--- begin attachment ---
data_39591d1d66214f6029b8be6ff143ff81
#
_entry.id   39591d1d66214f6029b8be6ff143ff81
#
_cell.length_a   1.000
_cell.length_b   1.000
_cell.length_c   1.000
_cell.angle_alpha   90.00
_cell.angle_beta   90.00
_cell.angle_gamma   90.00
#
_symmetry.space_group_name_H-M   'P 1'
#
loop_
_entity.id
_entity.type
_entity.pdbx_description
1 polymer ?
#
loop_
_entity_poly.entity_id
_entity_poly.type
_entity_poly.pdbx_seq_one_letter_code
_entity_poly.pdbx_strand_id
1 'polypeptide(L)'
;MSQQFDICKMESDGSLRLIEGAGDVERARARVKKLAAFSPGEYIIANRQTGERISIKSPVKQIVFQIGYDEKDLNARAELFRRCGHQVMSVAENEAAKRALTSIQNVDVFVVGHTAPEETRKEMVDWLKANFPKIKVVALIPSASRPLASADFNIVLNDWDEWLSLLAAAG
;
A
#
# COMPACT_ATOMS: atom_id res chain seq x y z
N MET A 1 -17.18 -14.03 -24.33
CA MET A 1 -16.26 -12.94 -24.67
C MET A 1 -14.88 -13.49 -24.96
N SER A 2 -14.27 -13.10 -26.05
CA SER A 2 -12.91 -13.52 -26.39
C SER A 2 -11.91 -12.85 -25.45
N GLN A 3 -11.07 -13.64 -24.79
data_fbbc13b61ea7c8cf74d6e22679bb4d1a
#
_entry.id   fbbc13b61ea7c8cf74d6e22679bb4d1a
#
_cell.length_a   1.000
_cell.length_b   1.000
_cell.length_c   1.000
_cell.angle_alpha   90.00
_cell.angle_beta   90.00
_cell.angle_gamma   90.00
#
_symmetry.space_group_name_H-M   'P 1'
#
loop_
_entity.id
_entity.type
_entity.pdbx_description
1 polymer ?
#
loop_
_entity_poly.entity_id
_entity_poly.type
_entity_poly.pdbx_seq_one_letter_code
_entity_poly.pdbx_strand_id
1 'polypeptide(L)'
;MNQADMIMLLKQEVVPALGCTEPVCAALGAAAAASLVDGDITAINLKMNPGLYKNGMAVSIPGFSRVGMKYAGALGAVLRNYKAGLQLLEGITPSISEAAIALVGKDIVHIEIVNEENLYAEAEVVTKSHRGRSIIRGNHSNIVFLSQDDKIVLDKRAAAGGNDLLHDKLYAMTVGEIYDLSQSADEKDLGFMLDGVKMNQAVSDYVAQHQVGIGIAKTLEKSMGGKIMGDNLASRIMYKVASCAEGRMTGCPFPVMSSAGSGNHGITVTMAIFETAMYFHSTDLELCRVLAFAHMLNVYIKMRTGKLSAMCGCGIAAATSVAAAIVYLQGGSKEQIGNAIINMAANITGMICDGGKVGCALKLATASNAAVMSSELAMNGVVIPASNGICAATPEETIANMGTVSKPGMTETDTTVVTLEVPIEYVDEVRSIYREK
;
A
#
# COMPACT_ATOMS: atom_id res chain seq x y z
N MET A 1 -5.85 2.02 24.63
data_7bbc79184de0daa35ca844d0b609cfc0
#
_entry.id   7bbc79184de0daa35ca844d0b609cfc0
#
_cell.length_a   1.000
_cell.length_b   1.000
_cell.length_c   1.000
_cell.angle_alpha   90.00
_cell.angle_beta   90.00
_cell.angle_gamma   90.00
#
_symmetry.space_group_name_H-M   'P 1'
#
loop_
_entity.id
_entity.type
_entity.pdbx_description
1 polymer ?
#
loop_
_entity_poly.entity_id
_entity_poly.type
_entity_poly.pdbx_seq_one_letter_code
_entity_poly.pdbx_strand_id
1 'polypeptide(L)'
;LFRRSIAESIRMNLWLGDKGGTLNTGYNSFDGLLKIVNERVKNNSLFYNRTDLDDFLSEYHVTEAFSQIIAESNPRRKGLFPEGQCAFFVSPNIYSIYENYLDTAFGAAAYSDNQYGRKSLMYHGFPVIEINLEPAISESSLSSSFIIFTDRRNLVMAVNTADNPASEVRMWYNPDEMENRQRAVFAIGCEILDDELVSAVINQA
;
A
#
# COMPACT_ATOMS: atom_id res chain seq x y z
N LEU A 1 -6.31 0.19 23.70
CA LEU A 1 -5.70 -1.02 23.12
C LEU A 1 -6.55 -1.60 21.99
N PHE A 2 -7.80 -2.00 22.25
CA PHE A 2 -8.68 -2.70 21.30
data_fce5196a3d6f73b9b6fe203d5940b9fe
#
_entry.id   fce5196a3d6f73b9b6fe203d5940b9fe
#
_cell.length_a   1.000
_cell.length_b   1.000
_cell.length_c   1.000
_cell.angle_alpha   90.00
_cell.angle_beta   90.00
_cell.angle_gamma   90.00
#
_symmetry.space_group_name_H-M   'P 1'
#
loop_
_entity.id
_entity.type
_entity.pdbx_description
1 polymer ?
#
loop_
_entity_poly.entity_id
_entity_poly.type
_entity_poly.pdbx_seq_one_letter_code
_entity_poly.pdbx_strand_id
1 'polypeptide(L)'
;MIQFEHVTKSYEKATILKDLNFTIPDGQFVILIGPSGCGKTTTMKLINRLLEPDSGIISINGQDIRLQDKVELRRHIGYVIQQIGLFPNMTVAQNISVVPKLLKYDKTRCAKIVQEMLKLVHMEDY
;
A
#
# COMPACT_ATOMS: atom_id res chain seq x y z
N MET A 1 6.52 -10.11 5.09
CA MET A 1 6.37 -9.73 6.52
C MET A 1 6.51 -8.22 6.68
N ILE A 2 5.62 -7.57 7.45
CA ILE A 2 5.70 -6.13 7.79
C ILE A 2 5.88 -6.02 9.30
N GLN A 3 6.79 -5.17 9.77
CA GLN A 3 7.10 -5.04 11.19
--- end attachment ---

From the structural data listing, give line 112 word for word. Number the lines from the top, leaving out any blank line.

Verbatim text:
_cell.angle_beta   90.00